Orphaned at birth, Lucinda is raised among her wealthy relatives under the care of her nurse Bessie Goose in the English countryside. Abused and neglected by her family, Lucinda is forced into a life of servitude where she finds moments of comfort in the servants who have embraced her as their own. But all is not as it seems, and when Lucinda grows into a family lineage that’s more honorable than a simple cinder sweep, she knows she’s destined for greater things. Escaping to France to follow an infatuation, Lucinda matures in the face of war and hardship, eventually crossing paths with the man who will turn her harrowing journey into one of the world’s most beloved fairy tales.
SLIPPER is not the Cinderella retelling that one would expect, and that’s exactly what makes the story so fresh and unique. It presents a narrative where the classic fairy tale was inspired by a young woman, Lucinda, who lived during the seventeenth century. And while the entire story is fiction, it seems plausible enough, told with a keen attention to historical detail and a clear, genuine love for fairy tale tropes. Allusions to Cinderella are woven into the novel, in clever little callbacks like Lucinda inheriting a pair of glass beaded slippers. Her beloved caretaker Bessie, who is an overprotective yet nurturing and kindhearted mother figure, is Perrault’s future inspiration for Mother Goose. SLIPPER feels realistic in its skillful blend of history and fiction, adding historical figures to the ensemble as though the fictional characters alongside them existed, too.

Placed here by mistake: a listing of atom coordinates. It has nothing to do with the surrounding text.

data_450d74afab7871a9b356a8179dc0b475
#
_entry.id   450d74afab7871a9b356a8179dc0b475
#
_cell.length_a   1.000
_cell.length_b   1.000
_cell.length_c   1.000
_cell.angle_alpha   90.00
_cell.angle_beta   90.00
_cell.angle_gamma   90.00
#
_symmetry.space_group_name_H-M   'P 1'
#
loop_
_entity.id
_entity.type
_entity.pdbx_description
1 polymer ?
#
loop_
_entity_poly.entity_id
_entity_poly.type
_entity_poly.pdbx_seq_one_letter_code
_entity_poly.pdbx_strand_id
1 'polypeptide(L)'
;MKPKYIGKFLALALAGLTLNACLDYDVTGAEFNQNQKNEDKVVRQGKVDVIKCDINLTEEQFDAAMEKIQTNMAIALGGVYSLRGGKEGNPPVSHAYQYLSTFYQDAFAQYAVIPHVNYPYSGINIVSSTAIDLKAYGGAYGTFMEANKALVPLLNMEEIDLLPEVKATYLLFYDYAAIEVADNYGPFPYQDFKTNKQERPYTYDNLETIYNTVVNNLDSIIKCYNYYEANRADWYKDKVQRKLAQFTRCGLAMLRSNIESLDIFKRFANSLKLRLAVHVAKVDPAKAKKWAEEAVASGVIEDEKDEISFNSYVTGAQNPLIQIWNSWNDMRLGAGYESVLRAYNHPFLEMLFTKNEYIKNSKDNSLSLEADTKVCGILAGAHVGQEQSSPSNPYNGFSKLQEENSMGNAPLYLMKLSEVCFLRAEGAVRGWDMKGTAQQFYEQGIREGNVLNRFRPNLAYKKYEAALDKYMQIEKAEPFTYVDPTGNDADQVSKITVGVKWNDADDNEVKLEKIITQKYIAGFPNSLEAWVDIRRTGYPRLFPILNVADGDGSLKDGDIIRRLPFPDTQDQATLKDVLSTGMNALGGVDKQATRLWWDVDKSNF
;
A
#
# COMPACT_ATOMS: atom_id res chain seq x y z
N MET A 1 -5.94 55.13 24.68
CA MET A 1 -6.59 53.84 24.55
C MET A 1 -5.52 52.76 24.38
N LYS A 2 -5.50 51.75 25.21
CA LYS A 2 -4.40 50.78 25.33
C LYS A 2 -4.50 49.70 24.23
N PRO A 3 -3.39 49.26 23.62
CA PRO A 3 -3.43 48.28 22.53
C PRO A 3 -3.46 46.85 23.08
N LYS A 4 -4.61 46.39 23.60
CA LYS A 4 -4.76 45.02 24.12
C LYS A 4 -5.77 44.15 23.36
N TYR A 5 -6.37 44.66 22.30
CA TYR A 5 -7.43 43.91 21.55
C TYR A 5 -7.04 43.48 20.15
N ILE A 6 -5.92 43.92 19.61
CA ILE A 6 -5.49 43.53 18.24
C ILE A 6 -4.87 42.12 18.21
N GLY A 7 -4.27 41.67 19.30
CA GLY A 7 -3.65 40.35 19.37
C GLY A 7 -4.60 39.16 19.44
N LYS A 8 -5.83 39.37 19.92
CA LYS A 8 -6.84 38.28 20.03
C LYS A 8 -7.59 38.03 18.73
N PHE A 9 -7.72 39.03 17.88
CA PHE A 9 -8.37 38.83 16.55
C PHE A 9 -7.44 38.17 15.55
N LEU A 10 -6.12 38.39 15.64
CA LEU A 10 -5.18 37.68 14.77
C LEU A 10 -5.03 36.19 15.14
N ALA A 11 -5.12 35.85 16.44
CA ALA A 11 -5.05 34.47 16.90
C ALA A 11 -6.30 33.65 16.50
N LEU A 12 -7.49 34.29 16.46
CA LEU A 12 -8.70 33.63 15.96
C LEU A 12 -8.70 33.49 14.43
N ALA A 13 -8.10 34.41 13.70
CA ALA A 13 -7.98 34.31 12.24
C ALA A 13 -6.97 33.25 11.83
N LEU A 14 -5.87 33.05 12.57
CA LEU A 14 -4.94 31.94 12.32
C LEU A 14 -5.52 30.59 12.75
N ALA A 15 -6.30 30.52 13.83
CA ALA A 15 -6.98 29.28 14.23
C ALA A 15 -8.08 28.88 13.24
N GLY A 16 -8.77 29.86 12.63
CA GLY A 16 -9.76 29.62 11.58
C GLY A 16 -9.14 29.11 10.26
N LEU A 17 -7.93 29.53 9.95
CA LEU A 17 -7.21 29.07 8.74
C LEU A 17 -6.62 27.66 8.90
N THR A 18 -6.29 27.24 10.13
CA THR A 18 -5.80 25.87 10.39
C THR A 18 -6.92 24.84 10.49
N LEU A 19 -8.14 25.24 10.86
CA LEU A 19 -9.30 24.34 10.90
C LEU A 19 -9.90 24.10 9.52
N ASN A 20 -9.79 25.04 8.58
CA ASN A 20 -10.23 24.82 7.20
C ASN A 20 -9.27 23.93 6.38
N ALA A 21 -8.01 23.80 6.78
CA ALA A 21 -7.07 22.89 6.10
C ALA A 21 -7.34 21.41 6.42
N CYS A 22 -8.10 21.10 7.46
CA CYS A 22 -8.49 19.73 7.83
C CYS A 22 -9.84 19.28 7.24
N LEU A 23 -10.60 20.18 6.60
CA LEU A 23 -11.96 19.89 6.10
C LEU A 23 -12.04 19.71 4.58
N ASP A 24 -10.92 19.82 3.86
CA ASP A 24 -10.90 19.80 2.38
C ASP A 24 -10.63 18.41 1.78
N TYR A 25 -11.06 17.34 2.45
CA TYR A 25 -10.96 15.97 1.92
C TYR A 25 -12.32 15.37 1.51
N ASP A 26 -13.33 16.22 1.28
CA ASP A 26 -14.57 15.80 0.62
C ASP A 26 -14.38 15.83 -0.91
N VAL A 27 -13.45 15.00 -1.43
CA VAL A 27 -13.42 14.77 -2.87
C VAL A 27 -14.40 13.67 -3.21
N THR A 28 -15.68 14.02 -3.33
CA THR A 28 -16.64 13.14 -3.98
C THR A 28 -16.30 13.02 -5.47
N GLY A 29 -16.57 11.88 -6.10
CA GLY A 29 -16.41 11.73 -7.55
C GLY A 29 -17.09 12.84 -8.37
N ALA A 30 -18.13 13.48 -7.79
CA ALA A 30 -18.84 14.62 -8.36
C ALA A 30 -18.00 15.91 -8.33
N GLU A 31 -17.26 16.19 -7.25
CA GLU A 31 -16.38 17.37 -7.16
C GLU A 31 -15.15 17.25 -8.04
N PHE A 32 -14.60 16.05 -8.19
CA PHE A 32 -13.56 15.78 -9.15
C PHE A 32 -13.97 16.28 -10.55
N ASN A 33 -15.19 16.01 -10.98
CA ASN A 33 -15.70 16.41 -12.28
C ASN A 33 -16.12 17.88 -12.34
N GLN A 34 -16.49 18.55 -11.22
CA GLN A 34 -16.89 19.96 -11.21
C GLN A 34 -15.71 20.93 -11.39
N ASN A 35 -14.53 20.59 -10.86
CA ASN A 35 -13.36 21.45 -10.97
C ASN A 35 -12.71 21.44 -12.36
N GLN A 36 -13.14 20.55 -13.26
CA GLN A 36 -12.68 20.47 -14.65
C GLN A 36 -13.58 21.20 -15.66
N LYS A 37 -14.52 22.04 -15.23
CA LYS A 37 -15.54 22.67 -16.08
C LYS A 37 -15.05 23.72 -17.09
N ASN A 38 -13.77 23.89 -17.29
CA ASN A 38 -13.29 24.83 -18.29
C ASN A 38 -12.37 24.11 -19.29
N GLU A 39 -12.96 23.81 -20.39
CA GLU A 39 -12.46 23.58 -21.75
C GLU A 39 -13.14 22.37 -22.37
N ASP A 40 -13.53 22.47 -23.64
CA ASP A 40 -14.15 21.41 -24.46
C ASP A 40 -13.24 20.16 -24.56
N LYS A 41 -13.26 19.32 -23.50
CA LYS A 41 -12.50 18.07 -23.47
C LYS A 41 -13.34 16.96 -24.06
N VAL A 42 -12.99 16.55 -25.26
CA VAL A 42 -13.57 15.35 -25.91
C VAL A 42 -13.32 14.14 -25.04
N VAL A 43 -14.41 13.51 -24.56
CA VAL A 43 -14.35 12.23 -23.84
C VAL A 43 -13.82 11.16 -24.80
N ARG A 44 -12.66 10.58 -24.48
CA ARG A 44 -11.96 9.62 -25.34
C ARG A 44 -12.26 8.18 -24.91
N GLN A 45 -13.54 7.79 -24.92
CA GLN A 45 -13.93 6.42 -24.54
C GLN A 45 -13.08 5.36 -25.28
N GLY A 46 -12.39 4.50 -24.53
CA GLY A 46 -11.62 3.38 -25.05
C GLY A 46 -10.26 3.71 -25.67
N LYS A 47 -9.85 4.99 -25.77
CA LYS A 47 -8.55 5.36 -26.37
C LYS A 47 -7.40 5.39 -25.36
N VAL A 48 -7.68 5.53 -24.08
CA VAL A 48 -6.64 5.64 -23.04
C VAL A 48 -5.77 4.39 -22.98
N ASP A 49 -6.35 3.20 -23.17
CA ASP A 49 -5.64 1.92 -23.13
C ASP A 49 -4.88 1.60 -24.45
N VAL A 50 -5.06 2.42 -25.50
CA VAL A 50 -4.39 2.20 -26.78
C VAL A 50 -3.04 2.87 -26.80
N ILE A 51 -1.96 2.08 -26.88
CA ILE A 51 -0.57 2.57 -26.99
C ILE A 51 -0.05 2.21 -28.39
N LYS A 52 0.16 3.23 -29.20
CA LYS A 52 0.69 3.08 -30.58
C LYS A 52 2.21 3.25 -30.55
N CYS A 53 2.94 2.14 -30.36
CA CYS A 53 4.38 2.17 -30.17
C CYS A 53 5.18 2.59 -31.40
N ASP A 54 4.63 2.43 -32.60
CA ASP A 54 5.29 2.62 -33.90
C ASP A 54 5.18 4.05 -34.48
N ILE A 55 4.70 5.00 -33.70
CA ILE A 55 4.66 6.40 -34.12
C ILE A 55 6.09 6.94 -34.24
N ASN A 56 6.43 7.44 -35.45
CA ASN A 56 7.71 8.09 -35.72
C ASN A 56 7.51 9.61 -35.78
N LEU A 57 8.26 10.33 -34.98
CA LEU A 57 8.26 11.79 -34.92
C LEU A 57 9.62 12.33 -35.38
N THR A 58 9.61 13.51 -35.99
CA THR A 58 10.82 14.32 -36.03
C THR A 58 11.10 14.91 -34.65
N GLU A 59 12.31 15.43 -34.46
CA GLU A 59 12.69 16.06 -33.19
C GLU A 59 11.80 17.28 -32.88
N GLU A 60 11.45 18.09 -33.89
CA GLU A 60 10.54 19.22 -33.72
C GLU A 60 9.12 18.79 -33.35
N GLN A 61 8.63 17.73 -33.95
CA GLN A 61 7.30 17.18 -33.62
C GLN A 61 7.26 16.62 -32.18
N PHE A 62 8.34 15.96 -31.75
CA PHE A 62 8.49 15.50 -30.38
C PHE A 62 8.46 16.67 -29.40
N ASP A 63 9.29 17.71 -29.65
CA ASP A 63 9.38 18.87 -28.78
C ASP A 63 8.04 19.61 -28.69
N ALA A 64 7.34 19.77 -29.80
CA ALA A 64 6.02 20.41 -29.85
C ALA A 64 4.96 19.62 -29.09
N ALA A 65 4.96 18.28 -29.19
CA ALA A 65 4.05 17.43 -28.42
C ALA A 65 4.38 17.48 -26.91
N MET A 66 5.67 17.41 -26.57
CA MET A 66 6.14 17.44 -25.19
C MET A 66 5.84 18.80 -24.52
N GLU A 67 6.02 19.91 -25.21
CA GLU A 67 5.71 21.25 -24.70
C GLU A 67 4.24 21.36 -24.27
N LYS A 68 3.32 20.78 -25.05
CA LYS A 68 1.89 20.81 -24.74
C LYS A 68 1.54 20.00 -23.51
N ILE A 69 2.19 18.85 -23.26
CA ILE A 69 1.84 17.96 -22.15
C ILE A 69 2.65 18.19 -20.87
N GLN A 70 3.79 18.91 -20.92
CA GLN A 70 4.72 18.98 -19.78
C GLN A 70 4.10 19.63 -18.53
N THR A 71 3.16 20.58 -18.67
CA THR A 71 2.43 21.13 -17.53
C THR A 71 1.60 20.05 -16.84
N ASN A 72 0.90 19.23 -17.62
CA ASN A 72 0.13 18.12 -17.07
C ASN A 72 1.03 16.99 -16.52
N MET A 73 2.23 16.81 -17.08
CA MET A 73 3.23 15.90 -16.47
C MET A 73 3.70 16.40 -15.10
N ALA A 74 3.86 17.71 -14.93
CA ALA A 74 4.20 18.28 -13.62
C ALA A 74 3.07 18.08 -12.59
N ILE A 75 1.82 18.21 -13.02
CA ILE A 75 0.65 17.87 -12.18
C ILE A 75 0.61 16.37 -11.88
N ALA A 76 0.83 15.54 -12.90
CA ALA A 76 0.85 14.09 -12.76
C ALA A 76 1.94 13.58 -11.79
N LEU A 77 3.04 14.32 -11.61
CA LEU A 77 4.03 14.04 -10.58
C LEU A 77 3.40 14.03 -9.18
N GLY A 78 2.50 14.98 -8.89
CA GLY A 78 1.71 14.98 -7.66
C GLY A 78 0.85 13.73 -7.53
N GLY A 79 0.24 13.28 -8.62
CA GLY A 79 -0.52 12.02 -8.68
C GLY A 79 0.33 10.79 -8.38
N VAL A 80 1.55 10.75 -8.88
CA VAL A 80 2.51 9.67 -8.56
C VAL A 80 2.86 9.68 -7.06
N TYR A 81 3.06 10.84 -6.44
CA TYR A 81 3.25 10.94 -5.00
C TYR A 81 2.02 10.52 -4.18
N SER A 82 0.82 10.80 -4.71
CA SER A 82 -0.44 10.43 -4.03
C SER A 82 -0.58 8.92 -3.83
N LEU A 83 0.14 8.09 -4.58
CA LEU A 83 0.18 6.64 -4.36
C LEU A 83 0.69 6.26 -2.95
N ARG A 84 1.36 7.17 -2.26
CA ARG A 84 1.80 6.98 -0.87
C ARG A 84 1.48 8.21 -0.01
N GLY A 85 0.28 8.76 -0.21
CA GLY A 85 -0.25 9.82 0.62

It’s no easy feat pulling together a saga that charts one character’s life. Lucinda’s journey is difficult to read at times—she’s surrounded by a tiring cast of insufferable men who exploit and sexually abuse her repeatedly. Lucinda’s endless string of bad luck can feel exhausting as the novel wears on. The overall pace of SLIPPER is a bit uneven; some events that should’ve been expanded on were rushed, distancing the audience from the characters in certain key moments. Some may be exasperated by Lucinda’s naïve actions, but her character growth, maturity, and willingness to work toward her own happy ending redeems any initial frustrations.
~Jessica Thomas for IndieReader